While Taub and Thirteen administer the “radiation” procedure, the patient asks if she can get up to pee, and then immediately collapses. Thirteen and Taub get her heart working again, the team runs another test that puts the patient in an ice bath, hoping to slow down her heart again to confirm a diagnosis. After three minutes in the ice, the test fails. But the patient’s discussion of how she wound up teaching special ed (transposing the numbers of the classroom she was supposed to go to) makes House think that she might have early stage MS. The number confusion and forgetting to do preemptive tasks like peeing before a medical test point to a problem, he claims, in her left hemisphere. If she does have it, the next problem will occur in the lungs. To confirm, House wants to open up the patient’s skull and poke around. Cameron knows this is the fastest way to heal the patient because she knows House, but she insists on asking him to do an MRI first to confirm the need for the test. The MRI turns up negative, but then the patient’s lungs start to fail and Kutner realizes that House might be right, even though he is loath to allow House to cut into the patient’s skull.

I have head explodey!

I have head explodey!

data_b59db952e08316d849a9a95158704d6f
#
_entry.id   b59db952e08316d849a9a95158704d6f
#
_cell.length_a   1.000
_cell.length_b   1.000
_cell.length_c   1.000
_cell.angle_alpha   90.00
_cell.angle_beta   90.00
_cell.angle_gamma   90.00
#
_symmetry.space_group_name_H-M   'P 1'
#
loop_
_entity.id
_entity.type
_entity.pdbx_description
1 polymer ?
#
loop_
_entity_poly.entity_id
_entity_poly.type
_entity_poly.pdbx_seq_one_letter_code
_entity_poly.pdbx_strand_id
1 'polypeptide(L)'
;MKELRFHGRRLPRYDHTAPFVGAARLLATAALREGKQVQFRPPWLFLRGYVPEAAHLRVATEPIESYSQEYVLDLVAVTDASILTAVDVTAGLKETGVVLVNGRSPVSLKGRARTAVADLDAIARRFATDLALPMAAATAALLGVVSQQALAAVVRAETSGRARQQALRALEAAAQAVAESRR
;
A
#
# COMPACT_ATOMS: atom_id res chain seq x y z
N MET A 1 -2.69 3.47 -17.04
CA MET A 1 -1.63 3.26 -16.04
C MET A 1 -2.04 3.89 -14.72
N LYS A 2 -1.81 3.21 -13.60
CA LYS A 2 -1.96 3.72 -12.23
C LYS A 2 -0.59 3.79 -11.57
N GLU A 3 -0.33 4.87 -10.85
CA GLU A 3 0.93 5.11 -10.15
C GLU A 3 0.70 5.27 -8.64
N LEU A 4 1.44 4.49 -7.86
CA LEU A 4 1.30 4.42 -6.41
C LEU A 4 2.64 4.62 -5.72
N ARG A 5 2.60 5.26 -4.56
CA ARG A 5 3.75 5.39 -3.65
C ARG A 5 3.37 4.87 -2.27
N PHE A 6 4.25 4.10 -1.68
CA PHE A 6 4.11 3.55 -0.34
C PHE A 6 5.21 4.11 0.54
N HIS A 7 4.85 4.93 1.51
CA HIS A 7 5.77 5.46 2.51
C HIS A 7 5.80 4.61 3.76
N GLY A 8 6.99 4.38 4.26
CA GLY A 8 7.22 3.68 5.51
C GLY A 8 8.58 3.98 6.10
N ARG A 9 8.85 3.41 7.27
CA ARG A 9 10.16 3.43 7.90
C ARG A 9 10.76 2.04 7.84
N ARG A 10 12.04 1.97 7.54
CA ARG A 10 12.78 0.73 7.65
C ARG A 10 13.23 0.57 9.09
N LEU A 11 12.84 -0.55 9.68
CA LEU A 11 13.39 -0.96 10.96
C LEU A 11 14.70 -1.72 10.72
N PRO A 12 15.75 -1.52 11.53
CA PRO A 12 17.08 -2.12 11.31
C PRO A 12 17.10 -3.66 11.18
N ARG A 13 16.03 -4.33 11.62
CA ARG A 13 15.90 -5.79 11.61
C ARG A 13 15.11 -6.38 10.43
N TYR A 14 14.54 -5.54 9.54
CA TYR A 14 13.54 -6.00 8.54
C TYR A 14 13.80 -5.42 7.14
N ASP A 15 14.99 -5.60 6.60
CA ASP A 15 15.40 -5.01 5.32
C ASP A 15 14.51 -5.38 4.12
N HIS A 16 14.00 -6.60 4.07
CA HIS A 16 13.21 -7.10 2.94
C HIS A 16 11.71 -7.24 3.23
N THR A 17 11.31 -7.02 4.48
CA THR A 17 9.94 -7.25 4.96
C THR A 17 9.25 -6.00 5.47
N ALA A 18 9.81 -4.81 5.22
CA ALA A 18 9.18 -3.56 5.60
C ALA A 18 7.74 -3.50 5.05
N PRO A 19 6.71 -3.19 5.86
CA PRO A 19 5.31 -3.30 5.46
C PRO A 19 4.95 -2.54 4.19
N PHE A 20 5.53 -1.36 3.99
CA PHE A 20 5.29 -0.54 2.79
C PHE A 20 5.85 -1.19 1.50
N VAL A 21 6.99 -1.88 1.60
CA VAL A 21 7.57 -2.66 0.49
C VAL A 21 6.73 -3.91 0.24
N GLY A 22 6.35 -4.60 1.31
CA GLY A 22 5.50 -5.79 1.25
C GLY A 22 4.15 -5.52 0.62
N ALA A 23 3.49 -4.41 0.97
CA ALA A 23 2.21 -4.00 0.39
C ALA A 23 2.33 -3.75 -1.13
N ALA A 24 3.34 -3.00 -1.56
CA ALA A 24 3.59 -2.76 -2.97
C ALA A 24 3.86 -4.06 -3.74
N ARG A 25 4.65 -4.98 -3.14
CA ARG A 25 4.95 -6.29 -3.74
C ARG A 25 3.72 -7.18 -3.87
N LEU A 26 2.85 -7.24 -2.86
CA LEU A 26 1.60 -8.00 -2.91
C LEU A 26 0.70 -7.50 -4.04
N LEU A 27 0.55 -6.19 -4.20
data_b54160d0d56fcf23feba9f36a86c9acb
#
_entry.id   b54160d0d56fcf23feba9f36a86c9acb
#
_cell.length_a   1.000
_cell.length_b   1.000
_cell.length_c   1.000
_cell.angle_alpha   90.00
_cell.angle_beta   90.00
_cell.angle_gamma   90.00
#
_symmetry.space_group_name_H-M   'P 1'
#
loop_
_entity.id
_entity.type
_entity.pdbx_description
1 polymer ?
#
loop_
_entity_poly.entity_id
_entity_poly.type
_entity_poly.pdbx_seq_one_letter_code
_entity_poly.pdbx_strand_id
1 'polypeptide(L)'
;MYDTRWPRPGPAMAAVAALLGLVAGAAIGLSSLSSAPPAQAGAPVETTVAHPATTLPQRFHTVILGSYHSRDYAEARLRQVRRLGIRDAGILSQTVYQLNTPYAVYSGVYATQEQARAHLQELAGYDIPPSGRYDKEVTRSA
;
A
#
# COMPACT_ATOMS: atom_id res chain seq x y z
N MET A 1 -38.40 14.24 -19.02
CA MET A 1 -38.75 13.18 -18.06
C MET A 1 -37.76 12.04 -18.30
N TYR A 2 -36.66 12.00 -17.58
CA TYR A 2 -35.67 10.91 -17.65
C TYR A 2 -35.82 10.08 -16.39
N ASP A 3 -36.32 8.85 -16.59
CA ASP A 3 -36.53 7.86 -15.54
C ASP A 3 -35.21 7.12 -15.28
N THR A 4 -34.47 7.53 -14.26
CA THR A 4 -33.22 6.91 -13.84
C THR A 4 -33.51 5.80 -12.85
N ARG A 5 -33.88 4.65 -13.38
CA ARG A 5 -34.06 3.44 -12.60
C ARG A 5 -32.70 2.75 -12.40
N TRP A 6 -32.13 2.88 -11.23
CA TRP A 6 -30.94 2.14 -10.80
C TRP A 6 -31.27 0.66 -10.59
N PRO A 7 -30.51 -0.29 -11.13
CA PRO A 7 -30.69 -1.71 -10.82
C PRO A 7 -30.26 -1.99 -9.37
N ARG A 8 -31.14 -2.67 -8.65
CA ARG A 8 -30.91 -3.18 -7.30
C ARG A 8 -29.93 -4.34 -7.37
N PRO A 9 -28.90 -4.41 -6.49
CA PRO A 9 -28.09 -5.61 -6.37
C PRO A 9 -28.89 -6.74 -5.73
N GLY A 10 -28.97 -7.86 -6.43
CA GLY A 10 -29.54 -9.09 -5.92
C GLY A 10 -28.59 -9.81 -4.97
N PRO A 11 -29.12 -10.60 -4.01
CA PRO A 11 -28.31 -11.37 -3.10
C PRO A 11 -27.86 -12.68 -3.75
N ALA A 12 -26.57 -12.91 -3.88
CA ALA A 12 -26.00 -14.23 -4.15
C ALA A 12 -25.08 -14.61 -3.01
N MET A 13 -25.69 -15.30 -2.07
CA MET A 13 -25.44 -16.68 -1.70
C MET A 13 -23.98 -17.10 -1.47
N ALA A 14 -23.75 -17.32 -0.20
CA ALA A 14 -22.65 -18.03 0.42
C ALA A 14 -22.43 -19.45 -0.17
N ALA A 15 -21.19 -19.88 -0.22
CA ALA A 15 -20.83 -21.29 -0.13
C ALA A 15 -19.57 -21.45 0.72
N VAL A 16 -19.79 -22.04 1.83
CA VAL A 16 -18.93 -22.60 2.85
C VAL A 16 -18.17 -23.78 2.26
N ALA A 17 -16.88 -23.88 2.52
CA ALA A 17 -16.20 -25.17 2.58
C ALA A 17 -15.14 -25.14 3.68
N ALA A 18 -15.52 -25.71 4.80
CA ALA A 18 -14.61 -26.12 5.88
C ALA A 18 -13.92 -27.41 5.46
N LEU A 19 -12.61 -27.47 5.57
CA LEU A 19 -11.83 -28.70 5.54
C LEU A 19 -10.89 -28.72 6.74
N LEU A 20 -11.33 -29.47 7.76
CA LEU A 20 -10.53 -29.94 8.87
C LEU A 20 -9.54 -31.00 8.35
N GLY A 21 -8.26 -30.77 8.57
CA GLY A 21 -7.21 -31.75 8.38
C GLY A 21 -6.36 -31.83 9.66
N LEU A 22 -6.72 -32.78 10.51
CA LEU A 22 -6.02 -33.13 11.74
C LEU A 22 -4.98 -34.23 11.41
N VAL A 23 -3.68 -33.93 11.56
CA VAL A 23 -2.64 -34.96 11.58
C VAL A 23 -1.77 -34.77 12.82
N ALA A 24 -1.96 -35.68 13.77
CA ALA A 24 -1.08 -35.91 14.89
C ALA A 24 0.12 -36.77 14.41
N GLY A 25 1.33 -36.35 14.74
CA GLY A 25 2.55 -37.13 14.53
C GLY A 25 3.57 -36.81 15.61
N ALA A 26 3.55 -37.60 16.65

At home with baby Rachael, Cuddy is barely keeping it together. In “Painless,” she was frazzled by an upcoming review from child protective services who were dropping by to evaluate her abilities to be a foster mother. While Cuddy thought her messy home would reflect poorly upon her, the social worker assured her that caring what her home looked like was the surest sign that she was the right person to foster baby Rachael. (A bad parent, I guess, wouldn’t be phased at all by the mess?) He tells her that he’ll see her in a year, if Cuddy hasn’t adopted Rachael by then. But after a week at home alone with the baby, Cuddy’s no longer sure she’s cut out for this whole mom thing. She’s worried that she hasn’t bonded with Rachael, exhibiting all the signs of post-partum depression, except without that whole “partum” bit. She drags herself out of the house with Rachael to yell at House and Cameron about the radiation treatment that wasn’t, and House hits the nail on the head by honing into Cuddy’s fears that she might not be a good enough mother and might be better off giving Rachael back. Cuddy goes crying to Wilson about this, and I really wanted to shake her and tell her that no one else should define her experience of motherhood. Wilson tries to reassure her of this by pretending to get a photo of Rachael enhanced to age 18 (when really it’s just the girl who came with the frame) and he begs Cuddy to remember that while she can’t communicate with Rachael now, its not worth giving up reading her bedtime stories and teaching her to ride a bike and giving her advice and consoling her future broken hearts and seeing her off to college.